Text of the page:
Women with Disabilities Victoria
Women with Disabilities Victoria began as an informal network of volunteers that, in 1994, met regularly on the first Saturday of every month to discuss the needs of women with disabilities and to develop strategies to advance their interests. In 2010, the name of the organisation was changed from the Victorian Women with Disabilities Network to Women with Disabilities Victoria. Today, women with disabilities victoria is a fully incorporated, not for profit association governed by a Board of Directors that employs four permanent members of staff, as well as short term project staff. What started as a network with an inward focus on empowering its membership to learn their rights and find strength in unity has transformed into an organisation made up of empowered and passionate women with a determination to raise the consciousness of the community at large. Women with Disabilities Victoria currently has over 200 members, the vast majority of whom are women with disabilities who reside in Victoria. Membership is open to both individuals and to organisations who share their aims. Women with disabilities are amongst the most marginalised and disadvantaged people in the world and are less likely to be educated, employed and well-housed than almost any other member of the community. Women with disabilities are less likely than women without disabilities to receive appropriate health services, particularly breast and cervical cancer screening programs, bone density testing, menopause and incontinence management. Women with disabilities are more likely to have their human rights abused than women without disabilities or men with disabilities.
A world where all women are respected and can fully experience life.
To advance real social and economic inclusion for women with disabilities in Victoria, they will:
Be a voice for women with disabilities
Create opportunities for women with disabilities to be visible and to be heard in their communities
Build partnerships to deliver the best results for women with disabilties
Engage the community to challenge attitudes and myths about women with disabilities.
Their values uphold human rights and social justice.
Work with their members' experiences as women with disabilities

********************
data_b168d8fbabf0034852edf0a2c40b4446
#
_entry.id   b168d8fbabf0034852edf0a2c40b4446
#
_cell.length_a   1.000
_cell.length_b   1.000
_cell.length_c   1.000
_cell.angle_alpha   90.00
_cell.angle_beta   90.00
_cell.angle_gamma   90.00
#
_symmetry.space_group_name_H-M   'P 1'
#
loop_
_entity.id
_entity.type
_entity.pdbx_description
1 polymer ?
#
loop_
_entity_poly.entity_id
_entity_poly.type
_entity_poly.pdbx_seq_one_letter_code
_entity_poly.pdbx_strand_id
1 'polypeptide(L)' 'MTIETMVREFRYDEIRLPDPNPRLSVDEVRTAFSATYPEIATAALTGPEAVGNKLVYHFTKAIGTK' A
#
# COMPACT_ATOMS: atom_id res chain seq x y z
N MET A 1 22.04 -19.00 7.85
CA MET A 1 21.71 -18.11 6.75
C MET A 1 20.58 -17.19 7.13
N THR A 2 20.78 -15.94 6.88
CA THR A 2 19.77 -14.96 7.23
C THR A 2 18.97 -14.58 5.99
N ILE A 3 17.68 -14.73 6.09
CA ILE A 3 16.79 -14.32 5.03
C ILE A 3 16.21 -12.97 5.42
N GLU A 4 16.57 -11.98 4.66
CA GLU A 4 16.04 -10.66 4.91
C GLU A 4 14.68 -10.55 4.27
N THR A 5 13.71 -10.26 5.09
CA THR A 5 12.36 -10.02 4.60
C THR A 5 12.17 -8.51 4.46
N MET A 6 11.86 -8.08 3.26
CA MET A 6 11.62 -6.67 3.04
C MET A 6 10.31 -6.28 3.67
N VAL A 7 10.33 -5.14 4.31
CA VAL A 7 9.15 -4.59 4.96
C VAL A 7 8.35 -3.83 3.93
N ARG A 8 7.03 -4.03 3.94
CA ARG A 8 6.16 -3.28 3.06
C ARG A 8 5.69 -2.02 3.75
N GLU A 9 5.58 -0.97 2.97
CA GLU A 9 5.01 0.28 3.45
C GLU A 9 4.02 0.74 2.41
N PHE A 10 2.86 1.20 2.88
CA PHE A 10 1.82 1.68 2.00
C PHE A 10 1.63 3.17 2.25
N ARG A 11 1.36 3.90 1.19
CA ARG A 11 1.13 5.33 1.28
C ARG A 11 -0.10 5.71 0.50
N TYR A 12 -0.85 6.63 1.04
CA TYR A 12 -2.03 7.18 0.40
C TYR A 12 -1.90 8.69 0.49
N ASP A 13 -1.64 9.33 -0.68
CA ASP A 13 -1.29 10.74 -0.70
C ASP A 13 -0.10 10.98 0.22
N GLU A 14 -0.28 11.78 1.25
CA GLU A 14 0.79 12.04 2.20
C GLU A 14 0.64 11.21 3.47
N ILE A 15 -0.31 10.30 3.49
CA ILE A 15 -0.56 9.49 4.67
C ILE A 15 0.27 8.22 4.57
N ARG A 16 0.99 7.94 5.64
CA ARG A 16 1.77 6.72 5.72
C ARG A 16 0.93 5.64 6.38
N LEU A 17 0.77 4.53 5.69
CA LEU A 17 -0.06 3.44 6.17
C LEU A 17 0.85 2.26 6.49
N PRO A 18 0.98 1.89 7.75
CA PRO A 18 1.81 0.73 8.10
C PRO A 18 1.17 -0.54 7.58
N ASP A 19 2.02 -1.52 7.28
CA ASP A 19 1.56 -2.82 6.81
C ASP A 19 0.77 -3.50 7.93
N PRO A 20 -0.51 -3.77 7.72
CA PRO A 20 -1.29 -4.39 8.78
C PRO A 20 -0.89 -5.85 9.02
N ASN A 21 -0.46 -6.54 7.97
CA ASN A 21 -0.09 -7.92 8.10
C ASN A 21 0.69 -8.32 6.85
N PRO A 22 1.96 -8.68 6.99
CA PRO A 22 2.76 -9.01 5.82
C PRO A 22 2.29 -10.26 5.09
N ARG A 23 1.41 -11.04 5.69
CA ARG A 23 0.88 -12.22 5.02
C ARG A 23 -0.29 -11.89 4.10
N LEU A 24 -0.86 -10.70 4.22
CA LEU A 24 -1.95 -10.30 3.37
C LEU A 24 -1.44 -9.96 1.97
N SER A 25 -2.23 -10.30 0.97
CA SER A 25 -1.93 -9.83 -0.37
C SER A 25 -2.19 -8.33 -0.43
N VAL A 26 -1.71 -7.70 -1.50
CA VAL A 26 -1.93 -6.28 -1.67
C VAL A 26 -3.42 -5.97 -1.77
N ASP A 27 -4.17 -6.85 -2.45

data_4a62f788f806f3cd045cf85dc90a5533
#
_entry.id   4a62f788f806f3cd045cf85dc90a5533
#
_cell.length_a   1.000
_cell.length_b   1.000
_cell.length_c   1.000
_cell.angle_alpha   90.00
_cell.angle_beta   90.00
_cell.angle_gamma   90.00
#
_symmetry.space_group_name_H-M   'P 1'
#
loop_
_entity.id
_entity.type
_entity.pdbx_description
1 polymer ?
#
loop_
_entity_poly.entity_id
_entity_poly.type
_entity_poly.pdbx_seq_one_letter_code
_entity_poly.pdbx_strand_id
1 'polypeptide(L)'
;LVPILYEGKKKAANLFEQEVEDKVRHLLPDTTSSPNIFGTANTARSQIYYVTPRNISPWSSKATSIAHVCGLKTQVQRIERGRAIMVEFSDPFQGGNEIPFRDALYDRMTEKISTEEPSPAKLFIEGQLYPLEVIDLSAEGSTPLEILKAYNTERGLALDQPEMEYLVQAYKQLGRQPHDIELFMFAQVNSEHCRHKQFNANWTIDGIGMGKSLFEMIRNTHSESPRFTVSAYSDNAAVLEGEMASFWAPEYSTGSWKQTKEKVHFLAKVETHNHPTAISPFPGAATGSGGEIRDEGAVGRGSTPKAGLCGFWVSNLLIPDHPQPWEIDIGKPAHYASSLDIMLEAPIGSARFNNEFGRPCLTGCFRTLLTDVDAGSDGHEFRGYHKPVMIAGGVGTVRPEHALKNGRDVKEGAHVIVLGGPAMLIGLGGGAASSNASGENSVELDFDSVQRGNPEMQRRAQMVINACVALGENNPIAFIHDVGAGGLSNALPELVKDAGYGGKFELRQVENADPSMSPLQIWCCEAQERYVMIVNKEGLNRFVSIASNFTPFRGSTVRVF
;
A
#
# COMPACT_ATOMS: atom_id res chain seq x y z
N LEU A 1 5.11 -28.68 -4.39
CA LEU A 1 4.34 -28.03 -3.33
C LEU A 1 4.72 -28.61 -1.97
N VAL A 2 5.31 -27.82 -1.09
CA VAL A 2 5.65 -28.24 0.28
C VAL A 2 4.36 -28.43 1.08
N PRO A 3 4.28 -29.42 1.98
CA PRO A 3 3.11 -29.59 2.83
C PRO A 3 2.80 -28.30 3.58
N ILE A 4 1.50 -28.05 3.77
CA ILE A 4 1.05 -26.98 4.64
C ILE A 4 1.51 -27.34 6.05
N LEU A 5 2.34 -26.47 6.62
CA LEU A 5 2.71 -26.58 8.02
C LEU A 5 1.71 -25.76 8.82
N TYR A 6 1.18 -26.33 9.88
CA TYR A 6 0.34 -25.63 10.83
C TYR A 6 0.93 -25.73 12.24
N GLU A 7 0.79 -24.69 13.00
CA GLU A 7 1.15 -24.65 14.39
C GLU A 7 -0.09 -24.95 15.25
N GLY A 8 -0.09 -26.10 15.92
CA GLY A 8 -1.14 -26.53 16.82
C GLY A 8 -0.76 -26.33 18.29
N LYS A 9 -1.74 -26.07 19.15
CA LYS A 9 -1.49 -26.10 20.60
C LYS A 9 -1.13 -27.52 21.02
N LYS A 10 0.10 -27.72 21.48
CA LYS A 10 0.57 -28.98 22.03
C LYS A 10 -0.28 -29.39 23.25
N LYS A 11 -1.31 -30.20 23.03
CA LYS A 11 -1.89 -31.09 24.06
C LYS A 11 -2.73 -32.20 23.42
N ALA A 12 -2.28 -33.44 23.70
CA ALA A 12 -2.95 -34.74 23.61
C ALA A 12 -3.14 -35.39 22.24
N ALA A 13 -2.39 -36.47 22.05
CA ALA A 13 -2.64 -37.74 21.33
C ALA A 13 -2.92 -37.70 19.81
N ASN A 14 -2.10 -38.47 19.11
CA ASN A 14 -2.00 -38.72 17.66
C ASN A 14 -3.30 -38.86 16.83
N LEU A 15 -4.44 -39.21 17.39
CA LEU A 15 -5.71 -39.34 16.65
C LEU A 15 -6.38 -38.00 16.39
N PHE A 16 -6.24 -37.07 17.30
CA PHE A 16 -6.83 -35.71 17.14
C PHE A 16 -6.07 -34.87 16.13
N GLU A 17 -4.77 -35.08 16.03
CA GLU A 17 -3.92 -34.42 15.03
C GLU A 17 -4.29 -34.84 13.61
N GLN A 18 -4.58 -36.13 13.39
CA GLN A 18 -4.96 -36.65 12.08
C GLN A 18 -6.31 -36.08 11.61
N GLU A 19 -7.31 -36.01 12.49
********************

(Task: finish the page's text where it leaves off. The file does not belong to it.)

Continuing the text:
Provide specialist policy advice and representation to government
Create opportunities for women with disabilities to realise their leadership and advocacy potential
Adopt a collaborative approach to government and community organisations
Build the evidence base to develop and share knowledge and resources to inform best practice
Monitor their work and report on outcomes.
Their goals and priorities
Women with Disabilities Victoria (WDV) is an organisation of women with disabilities for women with disabilities.
WDV recognises that women with disabilities are among the most marginalised in their community and empowers women with disabilities to achieve their rights in Victoria.
They focus on those areas where gender inequity and/or disability have the biggest impact on the capacity of women with disabilities to be respected and to fully experience life.
Influence policy: Influence government and the community to recognize and remove barriers to full participation by women with disabilities
Empower women: Engage and empower women with disabilities to lead and influence their communities
Influence services: Educate and build the capacity of service systems and organisations to be accessible to women with disabilities.
Violence: Prevent and respond to violence and abuse against women with disabilities
NDIS: Work to make the NDIS relevant and responsive to women with disabilities and empower women to engage with the new system
Health: Promote access to health services for women with disabilities.
In focusing on their priority areas, they will respond to the social determinants of health for women with disabilities, promoting access to housing and employment for women with disabilities through their representation and policy work.
Guided by their members, they will wherever possible respond to new and emerging issues to stay relevant and reflect the concerns of women with disabilities.See more